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Couple preserves ghost town in southwestern Saskatchewan

The ghost town of Scotsguard is situated on a knoll overlooking the surrounding rolling countryside.
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Main Street

SCOTSGUARD — The ghost town of Scotsguard is situated on a knoll overlooking the surrounding rolling countryside.

Once a bustling town dubbed Little Chicago, the town now appears to be a big farm.

The main street is lined with a row of large metal grain bins and large bungalow with a three car garage.

That’s the home of Keith and Bev Hagen, the guardians and restorers of the ghost town, 60 miles southeast of Swift Current.

Both grew up near here and lived in Brooks, Alta. where he was a chartered accountant.

They returned to farm with his family in 1987 and settled in what was left  of Scotsguard.

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Keith Hagen | Ron Walter

“We moved here in 1987 and there were five or six bachelors,” he said. “There was no businesses, two elevators still standing.” The school was a community hall.

After a while he wondered what if somebody else moved in. He began buying lots, now owning all but two.

A self-confessed pack rat Hagen ran out of space for his growing collections. Then he restored some of the old buildings left on Main Street and a former implement dealer’s shop.

“I rebuilt a couple of buildings on Main Street once I decided I was going to preserve history,” he said.

Ever since they moved to Scotsguard visitors have come to see the place.

The large Norwegian Lutheran Church used to draw in a lot of cars.

“I wish we had saved it,” Bev says. “You could see the spire from the highway.”

Someone agreed to tear down the church for the hardwood floor. They took the floor and left the church to deteriorate until it needed demolition.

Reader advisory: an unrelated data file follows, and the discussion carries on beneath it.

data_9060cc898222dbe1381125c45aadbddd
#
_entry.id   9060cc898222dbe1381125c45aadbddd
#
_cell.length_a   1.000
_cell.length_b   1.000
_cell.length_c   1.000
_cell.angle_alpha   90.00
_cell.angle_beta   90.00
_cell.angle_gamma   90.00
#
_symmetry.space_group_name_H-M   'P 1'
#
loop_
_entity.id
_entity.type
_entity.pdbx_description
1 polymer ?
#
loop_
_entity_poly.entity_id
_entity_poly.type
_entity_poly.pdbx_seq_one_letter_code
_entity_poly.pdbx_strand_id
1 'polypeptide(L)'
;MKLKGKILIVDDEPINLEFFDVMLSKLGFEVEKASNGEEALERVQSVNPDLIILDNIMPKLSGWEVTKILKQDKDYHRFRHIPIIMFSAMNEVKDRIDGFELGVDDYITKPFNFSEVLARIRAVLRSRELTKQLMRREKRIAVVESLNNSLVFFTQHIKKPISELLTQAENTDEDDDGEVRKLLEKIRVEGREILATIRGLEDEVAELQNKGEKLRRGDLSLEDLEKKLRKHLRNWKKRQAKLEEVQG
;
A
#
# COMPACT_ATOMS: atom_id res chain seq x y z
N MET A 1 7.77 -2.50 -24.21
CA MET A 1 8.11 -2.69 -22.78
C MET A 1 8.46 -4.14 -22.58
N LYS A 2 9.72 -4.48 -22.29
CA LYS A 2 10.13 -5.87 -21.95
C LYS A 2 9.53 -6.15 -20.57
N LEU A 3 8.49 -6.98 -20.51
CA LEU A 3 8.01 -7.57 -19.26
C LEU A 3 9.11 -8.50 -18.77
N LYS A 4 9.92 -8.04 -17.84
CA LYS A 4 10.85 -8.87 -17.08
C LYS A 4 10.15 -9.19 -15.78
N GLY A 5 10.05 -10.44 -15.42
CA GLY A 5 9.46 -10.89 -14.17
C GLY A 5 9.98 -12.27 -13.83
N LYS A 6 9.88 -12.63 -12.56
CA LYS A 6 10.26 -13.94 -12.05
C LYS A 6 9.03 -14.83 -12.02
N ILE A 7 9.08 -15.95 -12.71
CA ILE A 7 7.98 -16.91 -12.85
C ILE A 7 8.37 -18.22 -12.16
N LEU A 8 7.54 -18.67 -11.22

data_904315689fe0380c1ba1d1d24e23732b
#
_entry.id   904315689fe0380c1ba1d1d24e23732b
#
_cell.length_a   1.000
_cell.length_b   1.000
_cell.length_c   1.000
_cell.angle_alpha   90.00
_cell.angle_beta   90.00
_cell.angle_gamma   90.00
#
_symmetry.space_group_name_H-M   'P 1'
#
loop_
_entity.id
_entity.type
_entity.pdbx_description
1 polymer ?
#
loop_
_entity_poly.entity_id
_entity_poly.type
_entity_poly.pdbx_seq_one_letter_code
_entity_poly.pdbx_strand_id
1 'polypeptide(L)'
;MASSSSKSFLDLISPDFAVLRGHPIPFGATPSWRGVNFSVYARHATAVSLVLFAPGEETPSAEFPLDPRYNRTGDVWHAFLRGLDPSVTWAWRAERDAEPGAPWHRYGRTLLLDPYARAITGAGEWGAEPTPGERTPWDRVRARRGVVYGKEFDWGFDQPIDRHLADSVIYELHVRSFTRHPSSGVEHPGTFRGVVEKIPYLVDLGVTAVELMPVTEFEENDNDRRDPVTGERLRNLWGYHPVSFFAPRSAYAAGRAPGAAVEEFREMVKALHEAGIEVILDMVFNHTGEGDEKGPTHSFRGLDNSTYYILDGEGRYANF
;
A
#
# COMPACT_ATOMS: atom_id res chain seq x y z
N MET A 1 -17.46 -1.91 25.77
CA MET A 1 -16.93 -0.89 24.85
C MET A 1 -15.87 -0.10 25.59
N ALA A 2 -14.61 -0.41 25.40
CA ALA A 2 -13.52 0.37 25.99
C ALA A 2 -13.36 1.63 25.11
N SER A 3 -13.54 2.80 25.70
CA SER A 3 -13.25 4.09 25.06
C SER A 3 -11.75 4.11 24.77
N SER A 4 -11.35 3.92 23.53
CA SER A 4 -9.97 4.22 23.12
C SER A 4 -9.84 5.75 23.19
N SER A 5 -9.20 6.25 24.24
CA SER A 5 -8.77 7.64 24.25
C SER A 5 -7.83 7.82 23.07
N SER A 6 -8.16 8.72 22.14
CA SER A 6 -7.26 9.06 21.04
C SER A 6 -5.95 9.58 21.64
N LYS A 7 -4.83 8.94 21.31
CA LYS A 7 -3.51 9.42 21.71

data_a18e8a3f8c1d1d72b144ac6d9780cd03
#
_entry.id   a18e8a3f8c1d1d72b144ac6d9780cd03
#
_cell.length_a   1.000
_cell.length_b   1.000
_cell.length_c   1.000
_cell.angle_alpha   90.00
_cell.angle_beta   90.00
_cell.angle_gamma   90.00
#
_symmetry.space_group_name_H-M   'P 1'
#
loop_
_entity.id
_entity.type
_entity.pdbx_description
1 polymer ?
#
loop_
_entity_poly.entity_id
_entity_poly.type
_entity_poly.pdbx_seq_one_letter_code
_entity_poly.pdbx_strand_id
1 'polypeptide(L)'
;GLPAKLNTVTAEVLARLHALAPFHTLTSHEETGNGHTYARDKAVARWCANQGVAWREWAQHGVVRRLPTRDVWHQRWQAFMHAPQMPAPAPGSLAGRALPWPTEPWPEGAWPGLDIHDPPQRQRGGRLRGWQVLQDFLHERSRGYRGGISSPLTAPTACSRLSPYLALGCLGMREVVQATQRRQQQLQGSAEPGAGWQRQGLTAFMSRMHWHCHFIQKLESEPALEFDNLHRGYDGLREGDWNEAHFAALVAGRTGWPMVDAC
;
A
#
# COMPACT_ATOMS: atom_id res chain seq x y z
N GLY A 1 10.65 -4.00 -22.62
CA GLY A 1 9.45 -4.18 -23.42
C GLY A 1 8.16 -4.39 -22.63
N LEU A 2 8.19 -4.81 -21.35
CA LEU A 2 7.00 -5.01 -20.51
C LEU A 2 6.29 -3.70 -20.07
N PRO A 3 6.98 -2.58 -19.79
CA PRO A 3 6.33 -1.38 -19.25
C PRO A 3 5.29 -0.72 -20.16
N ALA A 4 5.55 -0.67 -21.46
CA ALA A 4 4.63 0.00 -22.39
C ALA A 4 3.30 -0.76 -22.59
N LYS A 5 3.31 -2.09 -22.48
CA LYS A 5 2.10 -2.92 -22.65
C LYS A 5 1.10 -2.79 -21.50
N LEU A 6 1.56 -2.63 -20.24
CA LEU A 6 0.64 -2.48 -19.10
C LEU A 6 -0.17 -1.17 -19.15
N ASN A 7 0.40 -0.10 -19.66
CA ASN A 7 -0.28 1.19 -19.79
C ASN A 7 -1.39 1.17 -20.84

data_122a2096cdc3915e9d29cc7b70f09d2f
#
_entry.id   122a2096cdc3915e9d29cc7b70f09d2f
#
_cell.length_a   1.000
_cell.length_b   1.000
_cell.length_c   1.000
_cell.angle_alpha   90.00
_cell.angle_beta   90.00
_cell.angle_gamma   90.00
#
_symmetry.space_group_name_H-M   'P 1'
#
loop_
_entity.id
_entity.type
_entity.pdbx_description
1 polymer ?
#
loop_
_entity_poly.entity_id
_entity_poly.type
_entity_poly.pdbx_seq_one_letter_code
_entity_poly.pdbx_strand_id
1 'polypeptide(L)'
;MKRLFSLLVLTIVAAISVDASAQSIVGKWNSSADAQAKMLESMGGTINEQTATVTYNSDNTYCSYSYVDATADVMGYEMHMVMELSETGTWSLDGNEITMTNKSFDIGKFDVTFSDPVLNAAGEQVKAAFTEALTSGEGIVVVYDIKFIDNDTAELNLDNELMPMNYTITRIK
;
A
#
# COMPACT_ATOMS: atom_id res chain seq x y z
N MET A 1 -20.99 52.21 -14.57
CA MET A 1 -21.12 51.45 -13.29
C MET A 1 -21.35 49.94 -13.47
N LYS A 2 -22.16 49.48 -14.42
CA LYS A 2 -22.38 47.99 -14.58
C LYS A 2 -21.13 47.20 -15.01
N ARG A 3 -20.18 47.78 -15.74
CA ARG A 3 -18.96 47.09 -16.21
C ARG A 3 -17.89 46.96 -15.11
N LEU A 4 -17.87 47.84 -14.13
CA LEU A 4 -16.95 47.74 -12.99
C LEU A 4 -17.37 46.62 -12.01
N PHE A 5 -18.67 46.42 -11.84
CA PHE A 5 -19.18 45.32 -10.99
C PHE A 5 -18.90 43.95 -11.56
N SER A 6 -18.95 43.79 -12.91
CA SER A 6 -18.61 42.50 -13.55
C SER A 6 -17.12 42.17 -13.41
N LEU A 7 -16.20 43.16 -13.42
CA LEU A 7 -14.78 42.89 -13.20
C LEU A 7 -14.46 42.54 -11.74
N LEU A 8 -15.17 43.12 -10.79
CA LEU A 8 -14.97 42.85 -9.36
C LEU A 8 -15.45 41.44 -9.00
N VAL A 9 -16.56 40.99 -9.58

“Through the summer there’s somebody every day. We get a thrill out of showing them around,” Keith said.

Says Bev: “We got a lot of them who went to school here and came back with their kids and grandkids to take a look and see what’s left of Scotsguard. Generation after generation came back.”

Hagen also re-created his grandfather’s 1909 tarpaper shack in Scotsguard.

“He built it 10 x12 feet. When he got married he added 10 x 12. When they had kids he added 10 x 12.”

Settled in 1913 when the railway came, and chartered as a village in 1916, Scotsguard was a busy place.

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Bev Hagen | Ron Walter

By 1925 population was 350 right through the 1930s. The town had six elevators, two grocery stores, two barbers, two restaurants, lumber yard, stock yard, hotel, implement dealer, theatre, pool hall and insurance operation among others.

During American prohibition Scotsguard was dubbed Little Chicago for all the bootlegging and poker dens catering to the Dry USA just 50 miles away.    

Hagen acquired most of the items in the museum but many were donated like the glass photo negatives with shots from Scotsguard.    

He continues restoring his extensive car collection and other items. The current project is a 1910 cash register that was used in Scotsguard.    

The Hagens are open to touring visitors “by appointment or by chance,” he says. “We don’t set hours because we don’t want to tie ourselves down.”

Ron Walter can be reached at ronjoy@sasktel.net
 

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